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Old 01-16-2011, 04:14 PM   #23
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I don't really care what the developers do as I don't purchase the newest version every year. I alternate the NHL and FIFA series (except this year where I skipped FIFA all together) as well as alternate Madden and Tiger (except this year where I will skip Tiger all together).

I do tend to buy NCAA FB every year, though I did skip 07 and 08.

I haven't bought a basketball game since College Hoops 2K6.

Baseball is a bit different as I bought The Show 10 from a friend as a curiosity to see if I enjoyed it. I liked it well enough (and like what I hear from the devs) that 11 is a likely purchase. The 2K series is in my rear view until I hear that it simply cannot be missed.

I'm a sim-style racer, but still play Forza 1. I have no interest in GT5 even though it is my favorite series in the genre. I didn't like what I heard/read about it.

I simply do not have the time or money to purchase games every year. It would be nice to have an every other year cycle, but, again, I already do that. As far as buying the updates and whatnot, I don't envision myself doing that. I rarely purchase anything that is available as DLC. I suppose that would change if it were the only solution, but it would be just as likely that I would end up playing different games, or not playing at all.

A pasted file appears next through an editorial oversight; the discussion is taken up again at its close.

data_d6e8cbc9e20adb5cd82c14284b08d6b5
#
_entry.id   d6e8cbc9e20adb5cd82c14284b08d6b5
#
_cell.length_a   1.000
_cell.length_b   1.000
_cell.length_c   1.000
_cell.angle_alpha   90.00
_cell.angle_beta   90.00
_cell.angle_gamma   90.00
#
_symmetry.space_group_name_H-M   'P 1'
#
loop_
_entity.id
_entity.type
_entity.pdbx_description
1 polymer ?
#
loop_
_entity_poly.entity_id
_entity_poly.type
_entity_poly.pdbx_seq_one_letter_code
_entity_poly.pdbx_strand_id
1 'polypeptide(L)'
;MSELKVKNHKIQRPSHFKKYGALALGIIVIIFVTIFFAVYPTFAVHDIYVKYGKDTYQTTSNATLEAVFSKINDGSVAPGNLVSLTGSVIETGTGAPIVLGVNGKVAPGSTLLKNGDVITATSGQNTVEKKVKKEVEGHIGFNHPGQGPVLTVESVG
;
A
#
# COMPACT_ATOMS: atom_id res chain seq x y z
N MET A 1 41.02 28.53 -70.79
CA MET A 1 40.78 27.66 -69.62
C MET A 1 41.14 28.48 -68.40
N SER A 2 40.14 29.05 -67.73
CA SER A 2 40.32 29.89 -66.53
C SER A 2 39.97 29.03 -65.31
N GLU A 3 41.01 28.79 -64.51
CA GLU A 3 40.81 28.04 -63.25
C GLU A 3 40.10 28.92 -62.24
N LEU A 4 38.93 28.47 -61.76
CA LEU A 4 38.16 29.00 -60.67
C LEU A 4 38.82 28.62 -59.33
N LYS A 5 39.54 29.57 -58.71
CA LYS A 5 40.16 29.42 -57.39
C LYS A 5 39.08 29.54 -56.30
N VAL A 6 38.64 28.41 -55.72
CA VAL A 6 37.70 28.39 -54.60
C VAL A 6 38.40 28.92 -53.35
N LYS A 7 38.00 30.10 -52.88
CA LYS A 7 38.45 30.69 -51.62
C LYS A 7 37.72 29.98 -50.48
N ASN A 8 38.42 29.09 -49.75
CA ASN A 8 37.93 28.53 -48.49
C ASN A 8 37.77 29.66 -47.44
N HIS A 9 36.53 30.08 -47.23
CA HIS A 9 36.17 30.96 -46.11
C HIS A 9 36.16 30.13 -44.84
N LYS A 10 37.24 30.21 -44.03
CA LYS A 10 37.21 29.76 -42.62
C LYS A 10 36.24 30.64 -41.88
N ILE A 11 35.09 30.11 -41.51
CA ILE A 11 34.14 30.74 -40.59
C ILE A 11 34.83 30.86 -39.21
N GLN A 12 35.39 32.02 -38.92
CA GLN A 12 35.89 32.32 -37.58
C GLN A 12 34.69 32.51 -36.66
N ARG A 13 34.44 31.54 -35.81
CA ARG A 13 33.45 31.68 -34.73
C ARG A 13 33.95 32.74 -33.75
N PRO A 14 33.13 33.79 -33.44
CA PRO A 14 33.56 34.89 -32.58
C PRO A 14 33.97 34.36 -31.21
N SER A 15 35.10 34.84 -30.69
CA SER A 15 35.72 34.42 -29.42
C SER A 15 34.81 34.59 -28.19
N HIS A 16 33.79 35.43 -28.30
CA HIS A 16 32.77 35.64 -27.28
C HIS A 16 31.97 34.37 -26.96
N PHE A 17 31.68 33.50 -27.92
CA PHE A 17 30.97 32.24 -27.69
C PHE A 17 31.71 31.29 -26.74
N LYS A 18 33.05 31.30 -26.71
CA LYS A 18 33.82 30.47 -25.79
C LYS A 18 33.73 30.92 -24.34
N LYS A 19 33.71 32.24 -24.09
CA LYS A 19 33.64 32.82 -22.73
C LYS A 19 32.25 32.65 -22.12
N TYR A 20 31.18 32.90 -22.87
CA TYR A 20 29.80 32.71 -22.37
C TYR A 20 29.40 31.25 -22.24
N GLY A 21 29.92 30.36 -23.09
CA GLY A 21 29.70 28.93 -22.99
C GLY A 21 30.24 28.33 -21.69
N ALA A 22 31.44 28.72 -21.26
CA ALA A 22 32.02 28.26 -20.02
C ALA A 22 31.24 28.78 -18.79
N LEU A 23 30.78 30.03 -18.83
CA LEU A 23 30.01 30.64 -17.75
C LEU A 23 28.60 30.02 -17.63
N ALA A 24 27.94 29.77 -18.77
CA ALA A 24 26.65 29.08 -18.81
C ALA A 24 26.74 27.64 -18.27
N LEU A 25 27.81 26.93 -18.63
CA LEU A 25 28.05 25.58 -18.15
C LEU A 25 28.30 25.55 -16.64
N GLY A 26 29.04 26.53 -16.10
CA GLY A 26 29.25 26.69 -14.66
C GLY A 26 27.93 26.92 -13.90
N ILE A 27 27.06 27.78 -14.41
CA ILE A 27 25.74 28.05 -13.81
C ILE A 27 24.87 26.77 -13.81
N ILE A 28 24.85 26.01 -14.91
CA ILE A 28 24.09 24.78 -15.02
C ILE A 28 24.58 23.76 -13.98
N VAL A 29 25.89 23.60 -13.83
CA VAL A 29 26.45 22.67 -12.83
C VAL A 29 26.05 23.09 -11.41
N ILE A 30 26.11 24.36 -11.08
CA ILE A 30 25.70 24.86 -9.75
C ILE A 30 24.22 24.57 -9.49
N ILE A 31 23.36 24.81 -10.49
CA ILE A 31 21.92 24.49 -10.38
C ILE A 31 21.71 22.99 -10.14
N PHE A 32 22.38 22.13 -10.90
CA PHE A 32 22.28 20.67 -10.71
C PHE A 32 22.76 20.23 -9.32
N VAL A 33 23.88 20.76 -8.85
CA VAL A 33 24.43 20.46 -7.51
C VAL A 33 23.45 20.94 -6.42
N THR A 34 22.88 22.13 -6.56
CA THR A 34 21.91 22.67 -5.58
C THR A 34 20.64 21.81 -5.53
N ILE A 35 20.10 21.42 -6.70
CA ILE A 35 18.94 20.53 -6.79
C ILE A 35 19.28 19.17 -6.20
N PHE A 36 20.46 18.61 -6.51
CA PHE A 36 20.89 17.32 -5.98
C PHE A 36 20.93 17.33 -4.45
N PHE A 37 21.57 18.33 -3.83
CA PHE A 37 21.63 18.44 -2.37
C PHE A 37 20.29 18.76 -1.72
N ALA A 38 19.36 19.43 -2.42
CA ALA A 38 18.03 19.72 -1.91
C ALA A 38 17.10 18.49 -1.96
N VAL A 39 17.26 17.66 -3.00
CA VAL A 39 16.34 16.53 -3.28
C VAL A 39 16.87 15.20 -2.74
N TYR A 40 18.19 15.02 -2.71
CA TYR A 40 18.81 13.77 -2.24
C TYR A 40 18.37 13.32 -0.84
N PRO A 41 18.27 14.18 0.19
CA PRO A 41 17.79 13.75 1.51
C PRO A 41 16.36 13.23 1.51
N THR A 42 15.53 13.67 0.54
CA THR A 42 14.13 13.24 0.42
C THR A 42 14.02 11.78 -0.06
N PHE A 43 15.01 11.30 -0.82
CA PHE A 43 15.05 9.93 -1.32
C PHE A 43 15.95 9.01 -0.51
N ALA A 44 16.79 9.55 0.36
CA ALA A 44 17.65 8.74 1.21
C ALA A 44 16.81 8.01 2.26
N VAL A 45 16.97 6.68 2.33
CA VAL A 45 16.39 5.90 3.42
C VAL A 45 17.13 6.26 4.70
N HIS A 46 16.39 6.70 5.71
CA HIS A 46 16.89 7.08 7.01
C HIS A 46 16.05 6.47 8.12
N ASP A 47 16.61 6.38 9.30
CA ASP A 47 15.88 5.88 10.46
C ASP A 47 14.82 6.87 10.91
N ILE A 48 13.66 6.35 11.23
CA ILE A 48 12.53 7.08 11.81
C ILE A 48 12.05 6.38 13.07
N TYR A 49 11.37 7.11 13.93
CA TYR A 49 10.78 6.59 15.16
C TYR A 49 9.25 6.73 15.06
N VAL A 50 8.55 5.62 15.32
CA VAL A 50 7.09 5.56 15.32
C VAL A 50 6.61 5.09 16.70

Paying for updates and the like is the first step toward making us pay $60 for a game that comes incomplete. The day will come when you will buy a disc that must be used to play the game you downloaded. Your system will identify your unique 360/PS3 address with the unique "address" of the DLC with the unique "address" of the disc. There will be no more used game problems because each disc and all DLC content will work with only your individual system. Of course, the disc will be $60, DLC will be micro based where you pay by piece. Each NFL division would be $5, the Super Bowl stadium will be $5, dreads and ponytails will set you back $5 (though all hair styles will be unlocked that way).

Just wait.
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Old 01-17-2011, 05:17 PM   #24
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I would welcome the doing away of yearly releases for sports titles. As it stands, there is not enough improvement being made to the vast majority of sports titles to warrant a $60 purchase every year. Fans of the series can and do grow fatigued from having to spend $60 a year for a roster update and a few gameplay tweaks and would rather spend their money elsewhere on a different genre of game that won't be outdated in a year. I do not anticipate the coming release of a new sports title. Instead, I dread it because I know the current version I own will be worth nothing.

I would rather spend $60 on a sports game and then $20 a year later to get the update for next season. The series would benefit from having a longer development cycle and the next iteration of the series will truly feel improved and original. Also, stretching out the release cycle to 2 or 3 years will build more hype and anticipation for the next game. Sports games are never nominated on video game websites for game of the year because nothing feels special about them anymore. You have a problem when it is tough to tell the difference between this year's version of a game and last year's.

Companies need to explore different models than the yearly release cycle to keep their titles fresh and interesting. I would feel like a sucker for buying the same sports title for two consecutive years in a row, so I don't.